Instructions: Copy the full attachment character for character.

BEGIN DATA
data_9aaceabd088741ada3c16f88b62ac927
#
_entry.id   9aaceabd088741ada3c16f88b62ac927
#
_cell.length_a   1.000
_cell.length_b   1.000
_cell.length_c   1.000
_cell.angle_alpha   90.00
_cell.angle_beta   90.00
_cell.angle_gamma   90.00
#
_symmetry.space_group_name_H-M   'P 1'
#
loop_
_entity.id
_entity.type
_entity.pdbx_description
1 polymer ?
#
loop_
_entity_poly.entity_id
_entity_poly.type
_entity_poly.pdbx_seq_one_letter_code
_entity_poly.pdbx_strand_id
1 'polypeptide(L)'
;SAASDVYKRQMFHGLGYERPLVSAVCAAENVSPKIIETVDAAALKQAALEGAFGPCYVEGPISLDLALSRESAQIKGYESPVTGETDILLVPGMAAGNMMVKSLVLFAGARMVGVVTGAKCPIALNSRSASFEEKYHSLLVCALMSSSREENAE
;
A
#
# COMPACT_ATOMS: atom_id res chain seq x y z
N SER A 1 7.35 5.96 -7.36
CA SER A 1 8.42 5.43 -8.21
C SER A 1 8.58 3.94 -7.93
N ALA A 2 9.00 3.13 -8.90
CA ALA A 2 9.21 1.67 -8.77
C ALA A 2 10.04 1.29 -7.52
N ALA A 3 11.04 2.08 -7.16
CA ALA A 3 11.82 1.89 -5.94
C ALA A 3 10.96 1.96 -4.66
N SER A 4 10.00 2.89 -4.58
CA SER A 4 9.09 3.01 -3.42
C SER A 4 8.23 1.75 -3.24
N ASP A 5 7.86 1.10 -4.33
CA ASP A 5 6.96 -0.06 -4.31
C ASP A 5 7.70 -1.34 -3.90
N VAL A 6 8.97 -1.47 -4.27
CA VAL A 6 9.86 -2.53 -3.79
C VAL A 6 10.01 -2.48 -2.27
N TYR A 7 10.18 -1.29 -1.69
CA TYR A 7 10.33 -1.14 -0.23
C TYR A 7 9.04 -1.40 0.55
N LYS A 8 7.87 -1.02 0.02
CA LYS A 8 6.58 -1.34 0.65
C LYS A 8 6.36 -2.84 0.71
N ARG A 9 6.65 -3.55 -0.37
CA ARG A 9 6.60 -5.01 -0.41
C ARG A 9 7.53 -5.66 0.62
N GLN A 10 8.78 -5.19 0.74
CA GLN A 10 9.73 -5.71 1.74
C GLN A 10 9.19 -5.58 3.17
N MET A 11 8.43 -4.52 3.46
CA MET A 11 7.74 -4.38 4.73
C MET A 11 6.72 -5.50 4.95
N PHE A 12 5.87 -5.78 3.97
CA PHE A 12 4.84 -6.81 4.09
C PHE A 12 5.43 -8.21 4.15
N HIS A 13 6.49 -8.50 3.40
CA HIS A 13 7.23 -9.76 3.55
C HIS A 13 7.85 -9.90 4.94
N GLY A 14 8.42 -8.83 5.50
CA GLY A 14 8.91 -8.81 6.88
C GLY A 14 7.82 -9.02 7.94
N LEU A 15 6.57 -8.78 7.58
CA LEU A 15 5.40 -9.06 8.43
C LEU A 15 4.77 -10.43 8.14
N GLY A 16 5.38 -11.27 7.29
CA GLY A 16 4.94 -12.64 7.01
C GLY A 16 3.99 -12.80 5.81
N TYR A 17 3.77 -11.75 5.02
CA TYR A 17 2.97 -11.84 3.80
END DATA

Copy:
data_9aaceabd088741ada3c16f88b62ac927
#
_entry.id   9aaceabd088741ada3c16f88b62ac927
#
_cell.length_a   1.000
_cell.length_b   1.000
_cell.length_c   1.000
_cell.angle_alpha   90.00
_cell.angle_beta   90.00
_cell.angle_gamma   90.00
#
_symmetry.space_group_name_H-M   'P 1'
#
loop_
_entity.id
_entity.type
_entity.pdbx_description
1 polymer ?
#
loop_
_entity_poly.entity_id
_entity_poly.type
_entity_poly.pdbx_seq_one_letter_code
_entity_poly.pdbx_strand_id
1 'polypeptide(L)'
;SAASDVYKRQMFHGLGYERPLVSAVCAAENVSPKIIETVDAAALKQAALEGAFGPCYVEGPISLDLALSRESAQIKGYESPVTGETDILLVPGMAAGNMMVKSLVLFAGARMVGVVTGAKCPIALNSRSASFEEKYHSLLVCALMSSSREENAE
;
A
#
# COMPACT_ATOMS: atom_id res chain seq x y z
N SER A 1 7.35 5.96 -7.36
CA SER A 1 8.42 5.43 -8.21
C SER A 1 8.58 3.94 -7.93
N ALA A 2 9.00 3.13 -8.90
CA ALA A 2 9.21 1.67 -8.77
C ALA A 2 10.04 1.29 -7.52
N ALA A 3 11.04 2.08 -7.16
CA ALA A 3 11.82 1.89 -5.94
C ALA A 3 10.96 1.96 -4.66
N SER A 4 10.00 2.89 -4.58
CA SER A 4 9.09 3.01 -3.42
C SER A 4 8.23 1.75 -3.24
N ASP A 5 7.86 1.10 -4.33
CA ASP A 5 6.96 -0.06 -4.31
C ASP A 5 7.70 -1.34 -3.90
N VAL A 6 8.97 -1.47 -4.27
CA VAL A 6 9.86 -2.53 -3.79
C VAL A 6 10.01 -2.48 -2.27
N TYR A 7 10.18 -1.29 -1.69
CA TYR A 7 10.33 -1.14 -0.23
C TYR A 7 9.04 -1.40 0.55
N LYS A 8 7.87 -1.02 0.02
CA LYS A 8 6.58 -1.34 0.65
C LYS A 8 6.36 -2.84 0.71
N ARG A 9 6.65 -3.55 -0.37
CA ARG A 9 6.60 -5.01 -0.41
C ARG A 9 7.53 -5.66 0.62
N GLN A 10 8.78 -5.19 0.74
CA GLN A 10 9.73 -5.71 1.74
C GLN A 10 9.19 -5.58 3.17
N MET A 11 8.43 -4.52 3.46
CA MET A 11 7.74 -4.38 4.73
C MET A 11 6.72 -5.50 4.95
N PHE A 12 5.87 -5.78 3.97
CA PHE A 12 4.84 -6.81 4.09
C PHE A 12 5.43 -8.21 4.15
N HIS A 13 6.49 -8.50 3.40
CA HIS A 13 7.23 -9.76 3.55
C HIS A 13 7.85 -9.90 4.94
N GLY A 14 8.42 -8.83 5.50
CA GLY A 14 8.91 -8.81 6.88
C GLY A 14 7.82 -9.02 7.94
N LEU A 15 6.57 -8.78 7.58
CA LEU A 15 5.40 -9.06 8.43
C LEU A 15 4.77 -10.43 8.14
N GLY A 16 5.38 -11.27 7.29
CA GLY A 16 4.94 -12.64 7.01
C GLY A 16 3.99 -12.80 5.81
N TYR A 17 3.77 -11.75 5.02
CA TYR A 17 2.97 -11.84 3.80